Given the way so many Cambodians lead their lives, you might be forgiven for thinking you are in a nation with an enduring epidemic of contagious diseases.
Masks are prevalent on the streets, where a growing horde of motor vehicles spews fumes and spins up dust. It is understandable, then, that numerous Cambodians don flimsy masks that cover mouth and nose in the expectation of discouraging infection. Some may wear them to avoid spreading disease themselves.
But I understand that such masks actually offer little in the way of protection even while they may maximize peace of mind. Although masks that are more expensive and effective are available, I rarely note them.
What disconcerts me is how often I find myself in conversation with individuals who keep wearing masks indoors and outside of healthcare settings. They might be sales personnel, men and women waiting table or cashiers, really anyone engaged in routine commerce.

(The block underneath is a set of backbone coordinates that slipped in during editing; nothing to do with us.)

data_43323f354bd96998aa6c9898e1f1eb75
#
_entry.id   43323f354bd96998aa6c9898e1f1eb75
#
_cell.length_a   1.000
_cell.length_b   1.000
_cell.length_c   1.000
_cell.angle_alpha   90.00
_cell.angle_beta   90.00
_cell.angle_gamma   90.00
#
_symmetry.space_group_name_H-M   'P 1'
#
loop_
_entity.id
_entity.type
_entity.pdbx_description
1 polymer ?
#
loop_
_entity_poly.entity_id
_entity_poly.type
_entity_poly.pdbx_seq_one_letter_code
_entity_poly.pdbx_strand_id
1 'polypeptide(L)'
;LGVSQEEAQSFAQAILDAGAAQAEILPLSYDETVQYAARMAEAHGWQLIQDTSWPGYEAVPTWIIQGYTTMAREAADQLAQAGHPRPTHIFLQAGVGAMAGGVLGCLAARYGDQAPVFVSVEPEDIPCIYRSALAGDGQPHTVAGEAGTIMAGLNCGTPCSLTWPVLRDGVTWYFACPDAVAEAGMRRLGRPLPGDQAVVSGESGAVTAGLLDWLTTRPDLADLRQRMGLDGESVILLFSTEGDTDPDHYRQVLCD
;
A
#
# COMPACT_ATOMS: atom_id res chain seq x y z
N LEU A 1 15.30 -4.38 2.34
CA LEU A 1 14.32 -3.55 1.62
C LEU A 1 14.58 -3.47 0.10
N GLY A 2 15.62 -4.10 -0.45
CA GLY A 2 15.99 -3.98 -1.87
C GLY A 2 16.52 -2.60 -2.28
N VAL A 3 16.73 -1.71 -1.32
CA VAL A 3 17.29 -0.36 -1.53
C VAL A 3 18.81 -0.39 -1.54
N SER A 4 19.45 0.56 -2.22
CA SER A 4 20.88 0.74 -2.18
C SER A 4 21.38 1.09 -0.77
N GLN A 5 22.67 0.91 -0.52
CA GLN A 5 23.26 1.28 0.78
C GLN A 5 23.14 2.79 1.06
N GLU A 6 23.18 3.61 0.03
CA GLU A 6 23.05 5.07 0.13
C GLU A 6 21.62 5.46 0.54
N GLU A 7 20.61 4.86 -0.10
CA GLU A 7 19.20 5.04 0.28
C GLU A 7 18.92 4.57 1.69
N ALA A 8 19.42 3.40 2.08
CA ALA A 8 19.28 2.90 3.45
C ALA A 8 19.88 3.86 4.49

Although the eyes may be windows to the soul, they do not always provide a clear view into all of what a person is communicating. I find that I need to observe a curl of the lip, the tightening of a muscle and shift of the jaw to grasp fully the message someone is sending me in conversations that could be only routine as well as complex.
Especially when speaking with a salesperson, I have discovered that I really need to see the whole face to evaluate and trust, never mind understand, what she or he is saying.
Eyes and eyebrows help, to be sure. But when the bottom half of a face is obscured, I realize I am receiving only half a meaning. At least, it seems that way to me.